8 cool developments on the road to smarter energy
<p>Spray-on lithium ion batteries, robot arms that adjust solar panels and recycling rare earth metals are just a few of the latest developments in smart energy.</p>
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They're working on a spray-on battery at a university in Texas that could forever change the way we think of energy storage. In Menlo Park, Calif. a startup has just unveiled a robot that adjusts the angle of PV panels down on the solar farm. And did you hear about the company that's recycling rare earth metals from old car batteries? Just a few of the new developments in the SGN Discovery Showcase.
Expanding energy storage options with a paint-on battery - A team of materials scientists and chemists from Rice University and the Catholic University of Louvain in Belgium have come up with a lithium ion battery they can spray on to a variety of surfaces. Scientific American reports that to test their battery design, "they applied the battery paints onto ceramic bathroom tiles, glass, a flexible transparency film, stainless steel and the side of a beer stein. In each case, the battery worked. In one experiment, they hooked a solar cell to one of the batteries and powered an LED display."
Solar cells make efficiency inroads -- IBM scientists report they're making progress on a solar technology that shows "the highest efficiency to date for solar cells made from a combination of copper, zinc, tin, and selenium (CZTS)," according to an article in the MIT Technology Review. A paper by IBM photovoltaic scientists Teodor Todorov and David Mitzi detailing the work suggests the CZTS solar cells could reach high enough efficiencies to make them commercially viable.
Recycling rare earth metals -- We recently told you about how China's rare earth supply will get even rarer (and why that should worry you) and about the DOE's strategy to head off a materials shortage of the metals that are needed for electric vehicles and high-efficiency wind turbines. So when we ran across a story about Honda reusing rare earth metals from old car batteries, it caught our attention. According to a story in the Energy Collective, Honda intends to use the extracted metals in new batteries and to make other car parts.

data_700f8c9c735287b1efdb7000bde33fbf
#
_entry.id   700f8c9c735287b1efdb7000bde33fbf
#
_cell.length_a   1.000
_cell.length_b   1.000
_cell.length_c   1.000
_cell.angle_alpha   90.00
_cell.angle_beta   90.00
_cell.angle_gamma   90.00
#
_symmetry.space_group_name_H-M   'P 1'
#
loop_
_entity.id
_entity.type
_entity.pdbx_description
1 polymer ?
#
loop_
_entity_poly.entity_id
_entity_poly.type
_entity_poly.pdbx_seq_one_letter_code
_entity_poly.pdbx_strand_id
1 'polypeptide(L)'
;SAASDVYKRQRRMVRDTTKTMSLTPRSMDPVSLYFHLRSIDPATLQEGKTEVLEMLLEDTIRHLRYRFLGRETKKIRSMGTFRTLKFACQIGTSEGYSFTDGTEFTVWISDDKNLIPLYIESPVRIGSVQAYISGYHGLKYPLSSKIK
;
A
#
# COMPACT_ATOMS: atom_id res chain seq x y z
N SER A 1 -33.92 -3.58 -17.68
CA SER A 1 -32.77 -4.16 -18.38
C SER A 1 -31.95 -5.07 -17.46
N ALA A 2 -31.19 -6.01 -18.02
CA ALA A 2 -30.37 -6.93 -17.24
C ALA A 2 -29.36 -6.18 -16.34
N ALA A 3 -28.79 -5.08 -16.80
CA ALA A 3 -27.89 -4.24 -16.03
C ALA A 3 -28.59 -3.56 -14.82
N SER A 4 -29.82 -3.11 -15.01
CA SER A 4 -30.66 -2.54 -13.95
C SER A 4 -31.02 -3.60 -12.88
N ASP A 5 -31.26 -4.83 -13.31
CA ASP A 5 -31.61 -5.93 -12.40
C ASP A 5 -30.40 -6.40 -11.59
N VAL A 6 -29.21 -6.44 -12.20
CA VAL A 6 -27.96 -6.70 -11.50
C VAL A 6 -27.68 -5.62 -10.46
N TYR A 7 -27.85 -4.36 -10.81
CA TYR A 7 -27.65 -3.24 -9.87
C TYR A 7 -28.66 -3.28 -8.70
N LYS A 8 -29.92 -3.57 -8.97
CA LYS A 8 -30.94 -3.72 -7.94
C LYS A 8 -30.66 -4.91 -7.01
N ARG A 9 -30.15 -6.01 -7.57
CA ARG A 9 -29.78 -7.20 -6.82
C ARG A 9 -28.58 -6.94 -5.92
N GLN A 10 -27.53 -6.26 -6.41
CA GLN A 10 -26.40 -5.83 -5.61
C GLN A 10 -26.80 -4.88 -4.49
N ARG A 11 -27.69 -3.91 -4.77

Harvesting solar power from space -- Pulling sunlight from the atmosphere down to earth has occupied bright minds for some time now. And according to a Fast Company article, it may be a few more decades before someone aces the technology for a space solar power array. However, the magazine reports some progress earlier this year when aerospace engineers at Strathclyde University, working with colleagues in Europe, Japan and the U.S. ejected spinning devices from a rocket -- a precursor to stabilizing massive satellites in the micro-gravity of the earth's orbit.
Going for the gold to expand EV battery range -- Scottish chemists are working on a lithium-air battery that could store up to 10 times the energy of a conventional lithium-ion battery, according to a Scientific American report. The researchers at the University of Saint Andrews are searching for the right combination of materials to make that happen and have determined that gold does the job. And while that's not viewed as a practical solution, "by using gold in an experimental battery, they have taken a crucial step on the way to a viable mass-market lithium battery that can power an electric car for hundreds of kilometers between charges," SA suggests.
A robot lends a hand at the solar farm -- A new company out of Menlo Park, Calif. has unveiled a dual-axis tracking system that employs rugged, intelligent and mobile robots to dynamically operate solar power plants and maximize energy output. Robot arms actually reach out and adjust the angle of the PV panels to track the sun during the day.
Keeping storage cool with compressed air -– Earlier this year we wrote about a Toronto startup doing some interesting things with underwater compressed air energy storage. Now the MIT Technology Review has a piece on a Berkeley, Calif. startup that's created a process that separates heated water from compressed air to reduce energy loss. LightSail Energy founder Danielle Fong says the system will cost less to purchase than batteries and will last a decade or longer.
Call it a passion for renewable power -- There's a group on Maui that calls themselves Maui Makers and they gather regularly to share knowledge about making things, according to Core77 magazine. One member, after cleaning up a bunch of passion fruit that grows wild all over Maui, wondered if he could make a power source from the acidic fruit. Long story short, he did.
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